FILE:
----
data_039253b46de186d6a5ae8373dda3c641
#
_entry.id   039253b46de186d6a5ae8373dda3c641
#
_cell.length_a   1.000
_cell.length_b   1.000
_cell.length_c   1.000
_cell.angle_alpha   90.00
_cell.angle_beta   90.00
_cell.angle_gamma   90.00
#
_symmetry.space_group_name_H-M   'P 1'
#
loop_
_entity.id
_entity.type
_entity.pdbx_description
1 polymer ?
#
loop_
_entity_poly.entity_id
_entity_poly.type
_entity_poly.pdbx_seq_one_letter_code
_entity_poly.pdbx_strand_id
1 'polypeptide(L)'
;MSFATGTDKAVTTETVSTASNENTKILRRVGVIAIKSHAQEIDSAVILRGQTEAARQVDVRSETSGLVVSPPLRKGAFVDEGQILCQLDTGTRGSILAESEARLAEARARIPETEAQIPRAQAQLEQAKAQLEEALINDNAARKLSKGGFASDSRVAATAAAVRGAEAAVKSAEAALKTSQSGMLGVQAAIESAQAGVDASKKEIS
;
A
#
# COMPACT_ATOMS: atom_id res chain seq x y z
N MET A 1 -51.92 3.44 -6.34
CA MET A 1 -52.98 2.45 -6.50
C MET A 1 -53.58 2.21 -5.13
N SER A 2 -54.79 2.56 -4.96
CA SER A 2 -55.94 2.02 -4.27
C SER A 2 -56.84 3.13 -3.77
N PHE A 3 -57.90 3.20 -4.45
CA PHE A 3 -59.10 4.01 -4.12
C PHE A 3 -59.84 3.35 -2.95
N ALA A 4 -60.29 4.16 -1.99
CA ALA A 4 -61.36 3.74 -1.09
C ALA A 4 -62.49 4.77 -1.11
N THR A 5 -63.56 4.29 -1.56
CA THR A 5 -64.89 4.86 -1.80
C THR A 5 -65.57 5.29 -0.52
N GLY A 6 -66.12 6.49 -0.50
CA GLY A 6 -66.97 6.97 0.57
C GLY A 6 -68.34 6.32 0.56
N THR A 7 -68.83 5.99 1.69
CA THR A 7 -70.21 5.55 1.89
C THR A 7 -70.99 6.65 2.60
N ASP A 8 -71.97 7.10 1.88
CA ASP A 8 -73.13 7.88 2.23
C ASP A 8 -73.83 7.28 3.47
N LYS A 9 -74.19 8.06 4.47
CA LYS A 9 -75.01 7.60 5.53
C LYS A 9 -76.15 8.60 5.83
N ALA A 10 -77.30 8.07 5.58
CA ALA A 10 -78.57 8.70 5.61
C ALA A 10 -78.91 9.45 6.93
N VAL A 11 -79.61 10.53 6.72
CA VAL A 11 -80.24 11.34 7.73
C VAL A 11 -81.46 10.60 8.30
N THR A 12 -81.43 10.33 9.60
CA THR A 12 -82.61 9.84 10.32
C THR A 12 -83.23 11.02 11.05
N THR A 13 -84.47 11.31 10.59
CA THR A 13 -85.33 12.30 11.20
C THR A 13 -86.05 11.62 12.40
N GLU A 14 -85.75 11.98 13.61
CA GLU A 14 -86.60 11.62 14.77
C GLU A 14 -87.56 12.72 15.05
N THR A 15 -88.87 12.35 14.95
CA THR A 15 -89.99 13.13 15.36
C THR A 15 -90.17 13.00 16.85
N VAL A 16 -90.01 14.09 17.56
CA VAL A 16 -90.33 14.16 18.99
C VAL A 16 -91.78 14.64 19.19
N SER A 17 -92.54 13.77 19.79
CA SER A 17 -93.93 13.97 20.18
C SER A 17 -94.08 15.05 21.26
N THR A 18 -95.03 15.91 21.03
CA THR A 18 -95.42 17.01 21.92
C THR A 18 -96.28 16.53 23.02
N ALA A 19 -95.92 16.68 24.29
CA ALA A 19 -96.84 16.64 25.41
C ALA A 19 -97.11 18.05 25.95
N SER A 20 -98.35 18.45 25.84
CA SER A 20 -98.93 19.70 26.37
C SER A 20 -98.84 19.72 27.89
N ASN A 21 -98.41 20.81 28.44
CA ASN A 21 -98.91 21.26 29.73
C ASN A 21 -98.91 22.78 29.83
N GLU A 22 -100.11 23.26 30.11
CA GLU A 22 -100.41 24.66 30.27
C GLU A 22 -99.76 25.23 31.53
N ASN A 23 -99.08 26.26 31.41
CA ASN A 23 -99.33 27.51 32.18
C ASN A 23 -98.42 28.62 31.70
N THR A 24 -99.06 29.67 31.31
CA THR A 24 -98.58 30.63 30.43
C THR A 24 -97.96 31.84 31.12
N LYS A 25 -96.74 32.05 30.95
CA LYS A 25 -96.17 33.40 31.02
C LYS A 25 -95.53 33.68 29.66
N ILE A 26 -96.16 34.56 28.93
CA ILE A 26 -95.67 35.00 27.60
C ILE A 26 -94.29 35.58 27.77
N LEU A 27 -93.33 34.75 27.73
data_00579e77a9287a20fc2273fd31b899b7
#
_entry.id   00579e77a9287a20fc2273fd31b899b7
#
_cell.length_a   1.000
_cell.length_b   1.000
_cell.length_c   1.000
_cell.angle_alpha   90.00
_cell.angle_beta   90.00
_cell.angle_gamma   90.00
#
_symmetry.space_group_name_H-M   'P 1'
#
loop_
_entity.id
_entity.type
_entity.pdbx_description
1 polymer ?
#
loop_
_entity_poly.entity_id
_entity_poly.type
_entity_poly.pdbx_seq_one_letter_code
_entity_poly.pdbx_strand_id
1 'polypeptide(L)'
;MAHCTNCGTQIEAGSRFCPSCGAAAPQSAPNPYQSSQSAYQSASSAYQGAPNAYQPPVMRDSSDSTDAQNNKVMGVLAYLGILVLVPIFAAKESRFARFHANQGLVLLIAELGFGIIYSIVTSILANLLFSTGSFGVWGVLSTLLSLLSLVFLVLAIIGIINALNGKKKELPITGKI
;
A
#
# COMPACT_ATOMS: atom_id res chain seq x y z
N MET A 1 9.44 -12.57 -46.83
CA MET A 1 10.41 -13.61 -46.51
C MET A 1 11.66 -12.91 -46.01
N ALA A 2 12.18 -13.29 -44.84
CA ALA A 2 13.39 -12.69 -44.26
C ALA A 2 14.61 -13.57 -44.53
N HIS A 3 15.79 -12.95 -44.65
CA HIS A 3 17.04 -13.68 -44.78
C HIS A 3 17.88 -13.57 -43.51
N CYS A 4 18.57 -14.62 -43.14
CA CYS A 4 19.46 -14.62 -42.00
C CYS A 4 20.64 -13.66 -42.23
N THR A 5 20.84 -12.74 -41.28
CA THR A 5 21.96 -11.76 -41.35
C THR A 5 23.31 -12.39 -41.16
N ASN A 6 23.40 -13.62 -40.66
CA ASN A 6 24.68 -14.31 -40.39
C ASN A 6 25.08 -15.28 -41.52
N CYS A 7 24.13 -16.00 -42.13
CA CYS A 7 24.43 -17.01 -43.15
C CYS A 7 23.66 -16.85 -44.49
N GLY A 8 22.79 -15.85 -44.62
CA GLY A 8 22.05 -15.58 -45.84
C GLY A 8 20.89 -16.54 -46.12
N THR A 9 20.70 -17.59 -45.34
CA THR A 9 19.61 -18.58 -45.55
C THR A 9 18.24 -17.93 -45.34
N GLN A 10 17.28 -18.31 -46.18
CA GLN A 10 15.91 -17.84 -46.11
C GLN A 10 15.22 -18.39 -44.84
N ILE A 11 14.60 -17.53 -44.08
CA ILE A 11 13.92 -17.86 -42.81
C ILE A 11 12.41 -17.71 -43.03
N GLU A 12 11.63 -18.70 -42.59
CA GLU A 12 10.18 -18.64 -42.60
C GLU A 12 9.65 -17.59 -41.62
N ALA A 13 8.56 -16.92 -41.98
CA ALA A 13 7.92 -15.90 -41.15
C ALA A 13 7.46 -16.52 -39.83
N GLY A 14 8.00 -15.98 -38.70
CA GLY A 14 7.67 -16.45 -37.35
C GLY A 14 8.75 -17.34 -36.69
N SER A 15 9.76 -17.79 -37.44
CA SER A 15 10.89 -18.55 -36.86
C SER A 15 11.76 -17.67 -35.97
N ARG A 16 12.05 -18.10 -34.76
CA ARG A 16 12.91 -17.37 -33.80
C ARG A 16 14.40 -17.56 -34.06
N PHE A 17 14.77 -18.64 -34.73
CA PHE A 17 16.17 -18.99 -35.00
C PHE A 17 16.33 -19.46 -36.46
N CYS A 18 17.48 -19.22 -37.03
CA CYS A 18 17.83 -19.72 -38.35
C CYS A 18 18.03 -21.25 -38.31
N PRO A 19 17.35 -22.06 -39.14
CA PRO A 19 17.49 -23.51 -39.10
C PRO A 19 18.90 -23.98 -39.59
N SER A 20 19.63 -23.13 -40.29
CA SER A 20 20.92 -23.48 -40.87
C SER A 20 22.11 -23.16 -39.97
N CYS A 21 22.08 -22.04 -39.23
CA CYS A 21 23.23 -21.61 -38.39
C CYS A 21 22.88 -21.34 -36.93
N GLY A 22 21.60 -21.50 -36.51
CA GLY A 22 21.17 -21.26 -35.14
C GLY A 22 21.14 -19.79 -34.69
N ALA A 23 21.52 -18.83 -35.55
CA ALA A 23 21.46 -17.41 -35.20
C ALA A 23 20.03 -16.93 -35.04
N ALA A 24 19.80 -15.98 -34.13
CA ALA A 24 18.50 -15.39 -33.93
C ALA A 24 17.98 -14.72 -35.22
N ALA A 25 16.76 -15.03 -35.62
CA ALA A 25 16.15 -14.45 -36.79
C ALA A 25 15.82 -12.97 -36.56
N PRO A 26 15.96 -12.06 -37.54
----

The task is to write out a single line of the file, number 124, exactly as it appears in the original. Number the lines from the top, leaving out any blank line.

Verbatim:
_entity.id